xt60 connector large a.jpg
 

DaveInDenver

Expedition Leader
I didn't know there was any issue with XT connectors being plugged/unplugged a lot, there's less going on there than with the springy contacts of the powerpoles. I think that's a benefit of the powerpoles though, the contacts grind against each other any time you connect/disconnect and that mitigates gunk.
I haven't used the XT60 extensively and finding information of them isn't completely straightforward.

AFAIK the real ones are made by AMASS in China and they don't seem to offer much on their website or specification documents that I can find in English.

This I think is the OEM website: http://www.china-amass.com/product/index?r=product/index&query=0_14


Screen Shot 2020-07-08 at 5.21.50 AM.png


Screen Shot 2020-07-08 at 5.22.05 AM.png

But this web site points to an AMASS document as well: https://www.tme.com/Document/2d152ced3b7a446066e6c419d84bb460/XT60 SPEC.pdf

So it seems they are rated for either 100 or 1,000 mates and have either 0.55mΩ or 0.60mΩ of contact resistance. Contacts are gold plated brass. Max current may be 60A or the similarly used instantaneous current is 40 amps. They are rated (e.g. I take this to mean continuous) for either 20 or 30 amps. Both documents agree that 120°C is their max temperature.


PowerPoles: https://www.andersonpower.com/us/en/resources/PowerPoleResourcesPage.html

Anderson rates the PP15/45 (smallest housing is what we typically use) tin plated contacts for 1,500 mate cycles and the silver plated contacts for 10,000 mate cycles.

Avg. Mated Contact Resistance:
15A Wire Contact with 5/8” of #16 AWG - 0.875 mΩ
30A Wire Contact with 5/8” of #12 AWG - 0.600 mΩ
45A Wire Contact with 5/8” of #10 AWG - 0.525 mΩ

The PowerPoles are rated based on continuous current with a temperature rise and ambient derating using a baseline of 25°C ambient. The largest PP15/45 contact with 10AWG cable appears to be rated to carry 55A following UL (absolute max 105°C) or 40A following CSA/TUV (30°C rise).
I'd recommend buying official connectors from the Powerwerx store, the Amazon generic ones seem to overstate their current carrying capacity (per reviews). I still use them for small loads.. AKA I would not try to run 20 amps through a 30 amp generic powerpole. And if I were charging @ 30 amps I'd definitely use the 45 amp official powerpoles.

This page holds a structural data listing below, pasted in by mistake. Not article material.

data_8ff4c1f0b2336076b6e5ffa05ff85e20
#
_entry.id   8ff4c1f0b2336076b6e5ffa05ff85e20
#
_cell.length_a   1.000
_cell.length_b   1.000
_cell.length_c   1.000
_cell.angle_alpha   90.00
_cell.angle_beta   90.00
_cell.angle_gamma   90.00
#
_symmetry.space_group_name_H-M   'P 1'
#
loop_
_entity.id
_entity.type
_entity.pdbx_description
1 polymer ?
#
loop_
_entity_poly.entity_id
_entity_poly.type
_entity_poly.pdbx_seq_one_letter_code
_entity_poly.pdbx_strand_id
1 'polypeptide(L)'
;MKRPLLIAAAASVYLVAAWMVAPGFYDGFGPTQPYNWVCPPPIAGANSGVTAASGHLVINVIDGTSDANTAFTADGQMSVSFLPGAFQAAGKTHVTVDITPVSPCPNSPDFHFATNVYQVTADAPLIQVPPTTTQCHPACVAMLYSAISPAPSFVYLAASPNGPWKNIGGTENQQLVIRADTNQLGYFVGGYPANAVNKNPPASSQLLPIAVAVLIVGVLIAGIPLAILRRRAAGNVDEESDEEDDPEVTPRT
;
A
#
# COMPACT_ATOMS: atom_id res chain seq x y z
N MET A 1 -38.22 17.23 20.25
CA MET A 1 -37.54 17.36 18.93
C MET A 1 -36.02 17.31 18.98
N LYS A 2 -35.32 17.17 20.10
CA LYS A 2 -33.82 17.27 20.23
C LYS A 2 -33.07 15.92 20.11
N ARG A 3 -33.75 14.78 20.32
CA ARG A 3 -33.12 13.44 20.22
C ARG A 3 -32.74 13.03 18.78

The question of authenticity is always important with Amazon regardless of what you're buying IMO. That's even true with Amazon as the seller but certainly true when they are only the market provider.

Powerwerx sells legitimate Anderson for 15A, 30A and 45A sizes but there are other sources.

FWIW, the ~40A rating seems appropriate. From what I've seen even the open barrel (12 & 10 AWG) PP45 can get fairly warm such that with my Iota DLS-45 (e.g. 45A rated max) charger I prefer to use the larger Anderson SB50. So the PP75 sharing the same contacts as the SB50 would also give some margin.
 
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DaveInDenver

Expedition Leader
BTW, one thing to consider is safety. The XT60-F (female, the right one) is shrouded against being shorted so that should be the power or battery side. I don't know which pin is positive vs negative, I assume there is a standard for this.

10474-02.jpg
OTOH while PowerPole are intrinsically safe from sticking a screwdriver or finger on both power and load side it's possible to get multiple poles configured incorrectly. What is "right" or "wrong" kind of depends on context. As long as you're consistent you'll be OK.

But the ARRL defined a standard for use in ham radio some years ago. This was originally to guarantee uniformity with all equipment you might encounter during emergencies, SAR, packet radio, etc. Therefore for a nominal 12V connection they recommend red and black colors using this orientation and thus is the de facto "right" simply because most commercially available power supply, panel, device, jumper cable, etc. you find will be assembled this way. But there's nothing really forcing you to do this way.

iCSAr.png

You'll notice there's a little roll pin in the middle of an assembled PowerPole pair. I generally try to remember to put that in so the two connectors don't get pulled apart and risk being put back together wrong. Anderson themselves make red/black pairs that are bonded permanently. Essentially they melt them together during manufacturing and it's impossible to separate them without breaking the housings.
 
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dreadlocks

Well-known member